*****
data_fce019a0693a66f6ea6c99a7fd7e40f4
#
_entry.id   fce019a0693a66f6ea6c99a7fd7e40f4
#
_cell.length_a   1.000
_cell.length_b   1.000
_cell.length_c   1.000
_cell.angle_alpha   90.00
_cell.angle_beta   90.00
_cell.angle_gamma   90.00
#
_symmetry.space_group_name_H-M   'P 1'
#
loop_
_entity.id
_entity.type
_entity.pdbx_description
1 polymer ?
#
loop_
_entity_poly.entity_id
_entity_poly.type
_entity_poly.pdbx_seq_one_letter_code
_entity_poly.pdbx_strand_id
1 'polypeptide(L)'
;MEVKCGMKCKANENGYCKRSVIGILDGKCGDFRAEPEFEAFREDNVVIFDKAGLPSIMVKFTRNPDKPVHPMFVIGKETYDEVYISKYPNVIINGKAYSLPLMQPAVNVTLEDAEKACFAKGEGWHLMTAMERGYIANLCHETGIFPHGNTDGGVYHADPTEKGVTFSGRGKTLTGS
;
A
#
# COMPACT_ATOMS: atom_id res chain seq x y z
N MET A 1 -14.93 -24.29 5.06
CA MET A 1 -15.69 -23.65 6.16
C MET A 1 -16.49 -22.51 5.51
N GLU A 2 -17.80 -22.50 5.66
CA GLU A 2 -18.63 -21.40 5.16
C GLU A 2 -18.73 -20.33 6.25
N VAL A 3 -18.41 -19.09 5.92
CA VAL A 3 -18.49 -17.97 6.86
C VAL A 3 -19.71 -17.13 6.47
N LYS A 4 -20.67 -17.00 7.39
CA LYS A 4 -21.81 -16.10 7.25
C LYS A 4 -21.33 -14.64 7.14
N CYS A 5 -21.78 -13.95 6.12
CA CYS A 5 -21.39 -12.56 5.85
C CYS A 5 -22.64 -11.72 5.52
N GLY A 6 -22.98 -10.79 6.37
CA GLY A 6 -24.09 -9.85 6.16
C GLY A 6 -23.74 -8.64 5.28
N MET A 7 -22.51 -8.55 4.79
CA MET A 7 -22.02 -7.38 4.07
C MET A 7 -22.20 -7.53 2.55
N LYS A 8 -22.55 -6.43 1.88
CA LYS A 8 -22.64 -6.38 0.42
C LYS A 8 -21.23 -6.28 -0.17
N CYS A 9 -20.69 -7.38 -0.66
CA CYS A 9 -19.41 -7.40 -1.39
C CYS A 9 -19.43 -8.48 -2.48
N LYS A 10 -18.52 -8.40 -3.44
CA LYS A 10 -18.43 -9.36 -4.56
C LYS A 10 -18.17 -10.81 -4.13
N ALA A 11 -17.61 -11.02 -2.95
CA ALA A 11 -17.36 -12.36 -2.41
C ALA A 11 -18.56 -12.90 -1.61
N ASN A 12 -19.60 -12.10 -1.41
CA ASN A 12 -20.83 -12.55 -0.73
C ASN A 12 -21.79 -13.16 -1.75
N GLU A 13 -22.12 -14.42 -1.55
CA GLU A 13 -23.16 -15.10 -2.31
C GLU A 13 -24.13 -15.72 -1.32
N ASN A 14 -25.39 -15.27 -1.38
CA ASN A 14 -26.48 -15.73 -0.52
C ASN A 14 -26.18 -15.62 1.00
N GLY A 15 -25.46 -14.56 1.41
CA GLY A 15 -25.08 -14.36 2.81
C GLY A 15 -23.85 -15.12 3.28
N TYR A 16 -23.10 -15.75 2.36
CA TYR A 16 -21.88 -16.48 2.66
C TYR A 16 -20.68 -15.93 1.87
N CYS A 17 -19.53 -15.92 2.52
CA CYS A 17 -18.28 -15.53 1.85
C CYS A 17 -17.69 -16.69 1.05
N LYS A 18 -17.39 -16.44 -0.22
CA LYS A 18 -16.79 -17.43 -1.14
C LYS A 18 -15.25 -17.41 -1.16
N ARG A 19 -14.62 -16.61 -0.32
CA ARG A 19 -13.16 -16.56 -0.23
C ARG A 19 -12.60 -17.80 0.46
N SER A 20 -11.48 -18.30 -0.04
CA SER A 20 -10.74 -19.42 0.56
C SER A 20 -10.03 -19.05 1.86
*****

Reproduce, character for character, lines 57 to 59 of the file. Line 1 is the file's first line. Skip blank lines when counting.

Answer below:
C CYS A 9 -19.43 -8.48 -2.48
N LYS A 10 -18.52 -8.40 -3.44
CA LYS A 10 -18.43 -9.36 -4.56